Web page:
Audi showcased the E-tron Quattro, the large electric sports utility vehicle (SUV) concept car that is expected to be due in the market in 2018. The new E-tron Quattro, to be powered by a 95 kWH battery pack, is expected to deliver a driving range of 310 miles.
The new concept electric SUV is designed with a low roofline and appears more like a wagon rather than an SUV. However, this aerodynamic design is intended to optimize driving range from the power supplied by the electric system of the vehicle.
The E-tron Quattro features a 95 kWH battery which promises a driving range of 310 miles. The battery pack is fitted under the passenger seats deliberately, in an effort to lower the center of gravity. The battery set supplies power to three different motors, one each for the two rear wheels and one for the front wheels.
This alignment enables the drive system to put extra torque on the outside wheel, thereby pushing the back end and counteracting understeer. This arrangement enhances the overall handling of the vehicle. The 4-wheel-steering accommodates for high-speed turns and low-speed maneuverability while an air suspension enhances driving comfort.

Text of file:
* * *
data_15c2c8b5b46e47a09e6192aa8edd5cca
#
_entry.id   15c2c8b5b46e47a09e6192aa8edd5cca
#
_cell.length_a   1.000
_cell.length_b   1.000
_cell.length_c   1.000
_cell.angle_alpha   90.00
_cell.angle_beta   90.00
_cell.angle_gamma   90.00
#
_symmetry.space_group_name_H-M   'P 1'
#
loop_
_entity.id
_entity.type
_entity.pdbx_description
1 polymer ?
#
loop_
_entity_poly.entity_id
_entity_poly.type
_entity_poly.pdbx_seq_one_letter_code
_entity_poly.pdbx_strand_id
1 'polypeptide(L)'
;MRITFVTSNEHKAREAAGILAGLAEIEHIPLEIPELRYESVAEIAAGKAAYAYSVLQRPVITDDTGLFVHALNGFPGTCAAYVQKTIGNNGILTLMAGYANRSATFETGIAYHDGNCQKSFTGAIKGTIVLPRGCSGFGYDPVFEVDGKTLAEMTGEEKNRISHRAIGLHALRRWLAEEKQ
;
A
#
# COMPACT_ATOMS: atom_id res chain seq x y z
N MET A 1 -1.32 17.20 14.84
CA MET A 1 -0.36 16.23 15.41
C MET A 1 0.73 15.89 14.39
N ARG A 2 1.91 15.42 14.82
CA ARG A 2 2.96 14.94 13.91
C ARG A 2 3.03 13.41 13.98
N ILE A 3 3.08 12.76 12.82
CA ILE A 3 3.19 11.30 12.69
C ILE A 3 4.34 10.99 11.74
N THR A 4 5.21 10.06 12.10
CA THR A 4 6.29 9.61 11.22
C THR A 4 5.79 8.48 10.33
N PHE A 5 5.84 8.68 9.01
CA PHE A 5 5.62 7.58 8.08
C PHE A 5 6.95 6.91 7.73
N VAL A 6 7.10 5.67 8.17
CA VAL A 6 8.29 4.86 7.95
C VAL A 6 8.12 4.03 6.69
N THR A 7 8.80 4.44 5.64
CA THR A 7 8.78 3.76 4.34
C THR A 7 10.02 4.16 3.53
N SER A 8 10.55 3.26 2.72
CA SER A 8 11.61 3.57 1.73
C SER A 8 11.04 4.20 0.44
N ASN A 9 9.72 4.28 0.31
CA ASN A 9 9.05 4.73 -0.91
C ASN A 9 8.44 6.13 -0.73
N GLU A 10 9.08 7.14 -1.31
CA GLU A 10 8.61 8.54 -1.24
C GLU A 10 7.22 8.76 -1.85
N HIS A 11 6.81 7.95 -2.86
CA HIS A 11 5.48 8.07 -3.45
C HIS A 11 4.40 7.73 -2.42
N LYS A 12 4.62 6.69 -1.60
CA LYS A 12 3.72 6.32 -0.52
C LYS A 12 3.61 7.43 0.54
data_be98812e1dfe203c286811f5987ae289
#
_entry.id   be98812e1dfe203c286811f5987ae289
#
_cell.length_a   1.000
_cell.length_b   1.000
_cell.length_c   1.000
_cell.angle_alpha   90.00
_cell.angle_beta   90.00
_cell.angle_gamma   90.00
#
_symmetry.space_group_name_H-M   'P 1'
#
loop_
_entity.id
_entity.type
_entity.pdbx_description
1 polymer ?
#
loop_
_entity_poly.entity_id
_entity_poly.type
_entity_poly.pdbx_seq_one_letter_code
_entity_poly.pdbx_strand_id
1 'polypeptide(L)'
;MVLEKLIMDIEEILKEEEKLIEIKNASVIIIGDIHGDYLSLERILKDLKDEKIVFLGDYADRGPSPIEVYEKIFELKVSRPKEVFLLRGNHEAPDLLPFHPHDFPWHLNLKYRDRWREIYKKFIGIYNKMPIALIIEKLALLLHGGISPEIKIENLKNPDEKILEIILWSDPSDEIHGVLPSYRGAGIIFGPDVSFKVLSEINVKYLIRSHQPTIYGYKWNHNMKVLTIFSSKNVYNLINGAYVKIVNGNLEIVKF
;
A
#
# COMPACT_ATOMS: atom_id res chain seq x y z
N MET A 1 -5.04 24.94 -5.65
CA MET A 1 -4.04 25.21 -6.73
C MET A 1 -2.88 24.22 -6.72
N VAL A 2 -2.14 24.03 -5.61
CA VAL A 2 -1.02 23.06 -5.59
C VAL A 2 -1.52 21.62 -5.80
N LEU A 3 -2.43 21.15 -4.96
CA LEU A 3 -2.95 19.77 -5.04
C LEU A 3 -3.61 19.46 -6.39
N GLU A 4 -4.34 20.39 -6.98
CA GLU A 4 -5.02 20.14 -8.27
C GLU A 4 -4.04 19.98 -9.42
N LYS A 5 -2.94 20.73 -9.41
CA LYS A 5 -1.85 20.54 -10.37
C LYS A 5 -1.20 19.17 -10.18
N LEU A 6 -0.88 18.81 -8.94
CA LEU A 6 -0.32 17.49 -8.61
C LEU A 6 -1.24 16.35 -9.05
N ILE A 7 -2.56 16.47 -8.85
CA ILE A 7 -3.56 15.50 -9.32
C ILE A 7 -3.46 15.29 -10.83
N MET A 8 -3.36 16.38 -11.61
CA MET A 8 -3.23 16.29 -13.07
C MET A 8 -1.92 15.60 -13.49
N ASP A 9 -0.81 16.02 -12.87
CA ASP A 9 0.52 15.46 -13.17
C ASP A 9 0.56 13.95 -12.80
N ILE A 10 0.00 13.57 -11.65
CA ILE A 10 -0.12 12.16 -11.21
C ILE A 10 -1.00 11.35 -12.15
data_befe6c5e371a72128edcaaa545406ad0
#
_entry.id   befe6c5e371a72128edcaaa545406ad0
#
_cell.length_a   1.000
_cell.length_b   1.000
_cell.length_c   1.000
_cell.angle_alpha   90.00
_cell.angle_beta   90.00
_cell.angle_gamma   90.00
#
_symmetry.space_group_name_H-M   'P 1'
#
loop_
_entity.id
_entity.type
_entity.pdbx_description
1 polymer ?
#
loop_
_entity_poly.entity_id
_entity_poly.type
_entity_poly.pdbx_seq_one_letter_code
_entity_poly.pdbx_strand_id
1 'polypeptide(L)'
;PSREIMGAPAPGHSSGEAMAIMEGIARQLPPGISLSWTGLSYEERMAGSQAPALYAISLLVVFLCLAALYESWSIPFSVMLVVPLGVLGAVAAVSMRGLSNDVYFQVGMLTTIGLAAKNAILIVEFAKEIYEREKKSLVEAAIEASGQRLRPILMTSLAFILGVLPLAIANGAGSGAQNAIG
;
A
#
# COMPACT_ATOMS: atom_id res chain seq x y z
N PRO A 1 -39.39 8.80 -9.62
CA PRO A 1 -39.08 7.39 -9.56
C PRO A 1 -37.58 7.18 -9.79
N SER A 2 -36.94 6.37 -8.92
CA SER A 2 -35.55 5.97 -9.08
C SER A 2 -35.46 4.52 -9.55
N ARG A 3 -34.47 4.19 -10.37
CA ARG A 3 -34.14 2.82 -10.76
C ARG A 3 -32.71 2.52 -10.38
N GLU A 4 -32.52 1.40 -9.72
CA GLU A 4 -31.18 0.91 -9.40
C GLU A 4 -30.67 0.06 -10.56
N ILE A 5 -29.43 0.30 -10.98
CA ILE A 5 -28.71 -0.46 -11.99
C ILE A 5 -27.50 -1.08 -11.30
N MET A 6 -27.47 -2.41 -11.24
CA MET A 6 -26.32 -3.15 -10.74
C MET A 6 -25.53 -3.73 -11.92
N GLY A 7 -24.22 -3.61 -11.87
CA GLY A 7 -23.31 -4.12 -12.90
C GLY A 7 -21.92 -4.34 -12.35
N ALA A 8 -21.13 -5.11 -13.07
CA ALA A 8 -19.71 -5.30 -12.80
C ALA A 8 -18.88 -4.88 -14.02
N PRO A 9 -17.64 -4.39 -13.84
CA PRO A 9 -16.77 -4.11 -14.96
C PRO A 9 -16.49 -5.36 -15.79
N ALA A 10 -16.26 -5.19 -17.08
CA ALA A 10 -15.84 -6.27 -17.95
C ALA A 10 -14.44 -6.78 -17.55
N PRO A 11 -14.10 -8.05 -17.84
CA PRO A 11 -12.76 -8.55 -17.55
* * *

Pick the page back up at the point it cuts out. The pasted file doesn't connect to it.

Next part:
The Audi E-tron Quattro battery pack takes 50 minutes to charge from zero to full when charged at a Level 3 DC charging station. The company is also looking at wireless charging options wherein the vehicle could drive on its own to a wireless charging pad.
The sharper line design of the E-tron Quattro reflects a combination of last year’s Prologue concept and Audi Q7. The geometric grille, narrow-roof-tailed cabin and LED headlights have been taken from Prologue.
The E-tron Quattro concept SUV’s retracting door handles and replacement of rear view mirrors with camera pods on the front fenders that transfer images at the back onto a monitor inside the cabin are features that enhance the aerodynamics of the new vehicle. Additionally, these features, combined with the low-roof cabin bring the coefficient of drag to 0.25 which is better than any other SUV in the market.
The concept car features an LCD on the instrument cluster, an idea borrowed from the company’s Virtual Cockpit driver interface. An LCD on the dashboard allows passengers view entertainment options while a smaller monitor at the console’s base enables the driver to set functions such as climate controls.